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Bench Planes

With the tool chest done it’s now time to turn my attention to preparing my tools for their new home. No tool chest would be complete without the essential bench planes needed by the joiner. I would have very much liked to of invested in some premium planes from Lie-Nielsen or Clifton. Sadly for me my budget can’t stretch that far, or maybe that’s a good thing……..

The afore-mentioned companies do indeed make some wonderful tools, full of craftsmanship and attention to detail, but are the antique or vintage planes available from auction sites or car boot sales really that bad?

The metal bodied planes most of us are familiar with exist thanks to the design of Leonard Bailey. Little has changed from the original 1860 “Bailey” type plane and how it works.

Many of these early planes are very desirable and fetch high prices, however if we move the clock forward we find tools that are more within the reach of the typical woodworker. My personal preference is to look for planes no newer than the very early 1960’s. Although that sounds a potentially difficult task it’s not, just browse the auction sites and car boot sales. The main reason to look for the older planes is because they were generally better made. That’s not to say more modern versions will not perform very well, it’s more the components used in the earlier type are of a better quality and therefore more desirable.

Let’s take a look at the planes I purchased. From left to right we have a Block Plane, No4 Smoothing Plane, No5 Jack Plane, No6 Fore Plane, No7 Try/Jointer Plane. I went for the Record brand as they were equal to Stanley in terms of quality, UK made and from a personal and irrelevant point of view I like the blue paint. This collection set me back about £200.00 including delivery charges. Ok, so not cheap, but just to contrast a set of Lie-Nielsen planes would have cost £1391.00. All but the No6 will live in the tool chest.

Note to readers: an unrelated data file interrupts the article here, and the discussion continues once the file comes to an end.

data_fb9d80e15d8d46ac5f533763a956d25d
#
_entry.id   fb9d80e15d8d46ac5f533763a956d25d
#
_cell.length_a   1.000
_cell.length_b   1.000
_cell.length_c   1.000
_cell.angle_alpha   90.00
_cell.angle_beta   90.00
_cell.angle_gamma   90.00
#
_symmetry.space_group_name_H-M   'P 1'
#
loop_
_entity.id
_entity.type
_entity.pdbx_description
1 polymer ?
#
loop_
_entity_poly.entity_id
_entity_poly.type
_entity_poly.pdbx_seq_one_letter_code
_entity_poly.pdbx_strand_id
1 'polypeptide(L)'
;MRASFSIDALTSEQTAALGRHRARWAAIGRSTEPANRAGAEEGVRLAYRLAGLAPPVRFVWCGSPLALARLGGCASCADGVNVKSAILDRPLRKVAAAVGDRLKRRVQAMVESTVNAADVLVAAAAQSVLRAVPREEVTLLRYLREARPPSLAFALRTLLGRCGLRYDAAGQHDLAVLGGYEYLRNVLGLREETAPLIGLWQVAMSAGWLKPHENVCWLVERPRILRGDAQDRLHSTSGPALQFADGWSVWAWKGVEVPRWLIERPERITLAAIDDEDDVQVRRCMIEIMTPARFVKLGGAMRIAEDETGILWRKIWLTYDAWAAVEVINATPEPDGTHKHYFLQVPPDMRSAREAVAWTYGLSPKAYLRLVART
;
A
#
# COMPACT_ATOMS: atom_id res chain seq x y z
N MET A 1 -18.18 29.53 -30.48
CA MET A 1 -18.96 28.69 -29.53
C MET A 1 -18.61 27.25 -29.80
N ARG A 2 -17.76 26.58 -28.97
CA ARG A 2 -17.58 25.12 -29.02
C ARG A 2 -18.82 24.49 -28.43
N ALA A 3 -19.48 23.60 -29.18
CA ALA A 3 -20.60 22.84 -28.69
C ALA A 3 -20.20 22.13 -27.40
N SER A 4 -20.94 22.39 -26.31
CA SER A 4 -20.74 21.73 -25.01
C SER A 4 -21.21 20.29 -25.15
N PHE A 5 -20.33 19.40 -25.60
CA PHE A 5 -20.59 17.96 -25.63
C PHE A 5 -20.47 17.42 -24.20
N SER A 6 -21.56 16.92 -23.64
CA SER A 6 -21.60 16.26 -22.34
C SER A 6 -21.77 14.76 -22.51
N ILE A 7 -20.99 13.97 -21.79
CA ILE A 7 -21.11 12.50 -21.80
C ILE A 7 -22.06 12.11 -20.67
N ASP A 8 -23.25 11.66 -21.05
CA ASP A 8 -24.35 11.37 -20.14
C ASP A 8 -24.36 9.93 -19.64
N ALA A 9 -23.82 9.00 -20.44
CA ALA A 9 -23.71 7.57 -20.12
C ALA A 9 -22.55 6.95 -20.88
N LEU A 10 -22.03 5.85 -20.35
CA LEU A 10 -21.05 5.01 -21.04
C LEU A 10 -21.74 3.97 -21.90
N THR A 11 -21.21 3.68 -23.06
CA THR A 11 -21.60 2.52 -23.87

The Bench Planes
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Next let’s consider why the older bench planes are more desirable. Firstly the frog. The frog supports and holds the blade at the appropriate angle. Premium planes have a traditional frog consistent with early planes with lots of surface area to support the blade, this is also present on the vintage bench planes I purchased. The only difference between my vintage plane frog and the premium versions is that mine are not the “Bedrock” design. The Bedrock was a Stanley design where the frog is more solidly mounted to the body of the plane. Next up is the Y lever and just the general quality of components. As you can see from the picture the vintage Y lever is a solid item whereas the newer plane has a cheaper pressed item. The lateral adjustment arm too is often less sturdy on modern offerings. That’s not to say the newer planes with alternative components wont work or they are vastly inferior (more of that soon with vintage vs budget plane), I just wanted the desirable features of the premium brands but without the heavy price tag. And that’s about it! After all they are simple tools

On the left the new style frog. On the right old style frog.
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Now to prepare them, each plane will require some elbow grease to get them operating at their best and that’s the rub. If you have the money to buy the premium brands you will have something that will work right out of the box with only the minimum of attention. But that’s OK by me, I’m happy to put some time in and save some cash, although maybe a Lie-Nielsen of Clifton No4 could be the best Christmas/Birthday combined present ever…..